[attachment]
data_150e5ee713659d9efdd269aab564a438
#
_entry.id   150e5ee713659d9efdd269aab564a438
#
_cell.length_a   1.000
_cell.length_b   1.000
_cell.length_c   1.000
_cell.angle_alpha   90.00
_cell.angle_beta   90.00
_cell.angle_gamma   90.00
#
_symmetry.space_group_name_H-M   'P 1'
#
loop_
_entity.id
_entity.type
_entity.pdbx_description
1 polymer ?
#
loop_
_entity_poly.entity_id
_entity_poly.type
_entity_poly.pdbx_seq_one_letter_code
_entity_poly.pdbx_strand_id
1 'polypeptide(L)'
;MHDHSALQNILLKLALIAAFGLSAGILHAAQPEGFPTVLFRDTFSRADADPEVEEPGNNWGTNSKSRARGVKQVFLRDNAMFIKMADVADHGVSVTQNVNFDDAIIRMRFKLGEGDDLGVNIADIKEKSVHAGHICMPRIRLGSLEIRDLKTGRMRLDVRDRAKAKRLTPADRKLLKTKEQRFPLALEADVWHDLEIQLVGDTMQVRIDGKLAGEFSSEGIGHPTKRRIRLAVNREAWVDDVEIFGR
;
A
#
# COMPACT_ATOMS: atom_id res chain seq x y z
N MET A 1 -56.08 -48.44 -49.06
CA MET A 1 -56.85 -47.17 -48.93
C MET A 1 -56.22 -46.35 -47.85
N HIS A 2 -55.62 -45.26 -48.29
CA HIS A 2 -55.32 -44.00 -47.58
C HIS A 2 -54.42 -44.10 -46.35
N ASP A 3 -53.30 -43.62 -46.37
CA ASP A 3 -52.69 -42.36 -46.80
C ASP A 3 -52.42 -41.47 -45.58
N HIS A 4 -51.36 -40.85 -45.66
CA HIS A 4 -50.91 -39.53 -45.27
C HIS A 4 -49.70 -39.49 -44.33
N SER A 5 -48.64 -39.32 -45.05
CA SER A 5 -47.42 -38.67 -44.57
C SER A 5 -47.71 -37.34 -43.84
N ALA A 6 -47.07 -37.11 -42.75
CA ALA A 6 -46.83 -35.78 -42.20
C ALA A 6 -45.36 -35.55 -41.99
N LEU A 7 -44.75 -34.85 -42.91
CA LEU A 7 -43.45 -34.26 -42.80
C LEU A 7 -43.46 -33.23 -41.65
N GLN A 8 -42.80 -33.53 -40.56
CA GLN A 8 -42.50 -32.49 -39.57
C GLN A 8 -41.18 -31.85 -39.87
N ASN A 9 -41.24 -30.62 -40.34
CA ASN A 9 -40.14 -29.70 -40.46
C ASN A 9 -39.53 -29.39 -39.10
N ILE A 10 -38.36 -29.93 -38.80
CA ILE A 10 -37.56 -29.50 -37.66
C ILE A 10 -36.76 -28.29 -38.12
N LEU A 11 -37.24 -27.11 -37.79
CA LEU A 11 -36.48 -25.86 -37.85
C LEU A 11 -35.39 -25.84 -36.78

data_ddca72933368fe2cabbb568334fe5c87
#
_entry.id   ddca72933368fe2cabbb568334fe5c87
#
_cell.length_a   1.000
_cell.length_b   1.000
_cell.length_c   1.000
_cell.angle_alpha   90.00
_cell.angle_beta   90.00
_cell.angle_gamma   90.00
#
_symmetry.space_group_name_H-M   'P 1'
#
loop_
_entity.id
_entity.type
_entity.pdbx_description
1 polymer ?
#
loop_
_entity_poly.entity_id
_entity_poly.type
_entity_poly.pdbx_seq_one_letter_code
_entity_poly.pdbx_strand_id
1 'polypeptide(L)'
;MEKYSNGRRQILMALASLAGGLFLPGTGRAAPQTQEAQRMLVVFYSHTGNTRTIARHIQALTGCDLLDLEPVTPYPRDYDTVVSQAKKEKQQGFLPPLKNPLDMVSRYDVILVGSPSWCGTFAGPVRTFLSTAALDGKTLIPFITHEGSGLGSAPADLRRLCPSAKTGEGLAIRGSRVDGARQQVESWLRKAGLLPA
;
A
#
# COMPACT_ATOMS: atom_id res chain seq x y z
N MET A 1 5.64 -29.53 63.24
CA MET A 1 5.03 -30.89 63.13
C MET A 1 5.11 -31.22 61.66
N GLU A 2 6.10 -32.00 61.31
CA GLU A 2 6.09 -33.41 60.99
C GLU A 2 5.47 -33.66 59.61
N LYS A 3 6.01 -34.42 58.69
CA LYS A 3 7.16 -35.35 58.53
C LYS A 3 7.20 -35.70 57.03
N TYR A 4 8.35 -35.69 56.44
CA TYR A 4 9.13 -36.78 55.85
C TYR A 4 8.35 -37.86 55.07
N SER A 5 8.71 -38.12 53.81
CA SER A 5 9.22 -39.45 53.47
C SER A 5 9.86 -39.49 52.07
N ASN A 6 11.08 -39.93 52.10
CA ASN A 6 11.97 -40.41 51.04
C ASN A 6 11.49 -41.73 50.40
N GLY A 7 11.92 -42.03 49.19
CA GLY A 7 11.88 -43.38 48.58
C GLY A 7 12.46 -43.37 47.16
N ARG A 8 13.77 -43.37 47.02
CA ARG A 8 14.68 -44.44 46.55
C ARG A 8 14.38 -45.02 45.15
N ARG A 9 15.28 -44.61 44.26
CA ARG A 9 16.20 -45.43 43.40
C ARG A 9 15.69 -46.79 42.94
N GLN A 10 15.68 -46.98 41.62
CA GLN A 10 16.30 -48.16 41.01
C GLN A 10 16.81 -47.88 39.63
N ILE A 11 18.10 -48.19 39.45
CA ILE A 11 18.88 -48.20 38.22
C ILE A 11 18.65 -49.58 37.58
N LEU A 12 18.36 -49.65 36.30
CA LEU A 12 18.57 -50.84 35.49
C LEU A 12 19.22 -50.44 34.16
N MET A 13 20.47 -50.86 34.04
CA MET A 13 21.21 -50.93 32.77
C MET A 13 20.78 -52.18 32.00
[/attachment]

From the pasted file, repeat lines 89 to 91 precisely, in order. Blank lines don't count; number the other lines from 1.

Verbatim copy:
;MEKYSNGRRQILMALASLAGGLFLPGTGRAAPQTQEAQRMLVVFYSHTGNTRTIARHIQALTGCDLLDLEPVTPYPRDYDTVVSQAKKEKQQGFLPPLKNPLDMVSRYDVILVGSPSWCGTFAGPVRTFLSTAALDGKTLIPFITHEGSGLGSAPADLRRLCPSAKTGEGLAIRGSRVDGARQQVESWLRKAGLLPA
;
A